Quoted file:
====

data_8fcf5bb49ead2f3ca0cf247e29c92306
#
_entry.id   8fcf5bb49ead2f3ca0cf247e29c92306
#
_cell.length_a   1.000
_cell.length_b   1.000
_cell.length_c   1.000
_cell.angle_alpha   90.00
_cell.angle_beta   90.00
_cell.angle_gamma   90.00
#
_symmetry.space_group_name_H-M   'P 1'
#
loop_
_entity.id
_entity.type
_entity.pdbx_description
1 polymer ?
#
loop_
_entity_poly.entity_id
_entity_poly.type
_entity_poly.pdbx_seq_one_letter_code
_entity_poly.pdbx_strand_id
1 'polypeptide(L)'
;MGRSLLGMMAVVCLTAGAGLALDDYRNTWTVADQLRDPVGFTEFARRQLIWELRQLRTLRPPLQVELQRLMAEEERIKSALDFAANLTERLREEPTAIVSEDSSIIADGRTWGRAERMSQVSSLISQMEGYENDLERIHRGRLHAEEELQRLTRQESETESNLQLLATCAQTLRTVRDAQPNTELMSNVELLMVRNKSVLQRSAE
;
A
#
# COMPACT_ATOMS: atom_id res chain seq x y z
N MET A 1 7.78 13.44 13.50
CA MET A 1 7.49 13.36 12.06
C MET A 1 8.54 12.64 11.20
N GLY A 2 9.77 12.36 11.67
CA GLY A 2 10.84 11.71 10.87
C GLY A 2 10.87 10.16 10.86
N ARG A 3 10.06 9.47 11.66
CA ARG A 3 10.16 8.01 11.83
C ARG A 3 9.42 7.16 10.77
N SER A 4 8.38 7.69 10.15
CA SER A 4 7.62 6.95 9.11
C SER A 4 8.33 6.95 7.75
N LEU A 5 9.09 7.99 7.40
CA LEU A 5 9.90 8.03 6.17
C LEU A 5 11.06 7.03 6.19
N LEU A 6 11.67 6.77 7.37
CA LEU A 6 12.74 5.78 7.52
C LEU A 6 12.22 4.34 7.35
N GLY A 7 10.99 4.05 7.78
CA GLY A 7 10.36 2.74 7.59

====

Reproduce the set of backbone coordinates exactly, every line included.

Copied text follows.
data_8fcf5bb49ead2f3ca0cf247e29c92306
#
_entry.id   8fcf5bb49ead2f3ca0cf247e29c92306
#
_cell.length_a   1.000
_cell.length_b   1.000
_cell.length_c   1.000
_cell.angle_alpha   90.00
_cell.angle_beta   90.00
_cell.angle_gamma   90.00
#
_symmetry.space_group_name_H-M   'P 1'
#
loop_
_entity.id
_entity.type
_entity.pdbx_description
1 polymer ?
#
loop_
_entity_poly.entity_id
_entity_poly.type
_entity_poly.pdbx_seq_one_letter_code
_entity_poly.pdbx_strand_id
1 'polypeptide(L)'
;MGRSLLGMMAVVCLTAGAGLALDDYRNTWTVADQLRDPVGFTEFARRQLIWELRQLRTLRPPLQVELQRLMAEEERIKSALDFAANLTERLREEPTAIVSEDSSIIADGRTWGRAERMSQVSSLISQMEGYENDLERIHRGRLHAEEELQRLTRQESETESNLQLLATCAQTLRTVRDAQPNTELMSNVELLMVRNKSVLQRSAE
;
A
#
# COMPACT_ATOMS: atom_id res chain seq x y z
N MET A 1 7.78 13.44 13.50
CA MET A 1 7.49 13.36 12.06
C MET A 1 8.54 12.64 11.20
N GLY A 2 9.77 12.36 11.67
CA GLY A 2 10.84 11.71 10.87
C GLY A 2 10.87 10.16 10.86
N ARG A 3 10.06 9.47 11.66
CA ARG A 3 10.16 8.01 11.83
C ARG A 3 9.42 7.16 10.77
N SER A 4 8.38 7.69 10.15
CA SER A 4 7.62 6.95 9.11
C SER A 4 8.33 6.95 7.75
N LEU A 5 9.09 7.99 7.40
CA LEU A 5 9.90 8.03 6.17
C LEU A 5 11.06 7.03 6.19
N LEU A 6 11.67 6.77 7.37
CA LEU A 6 12.74 5.78 7.52
C LEU A 6 12.22 4.34 7.35
N GLY A 7 10.99 4.05 7.78
CA GLY A 7 10.36 2.74 7.59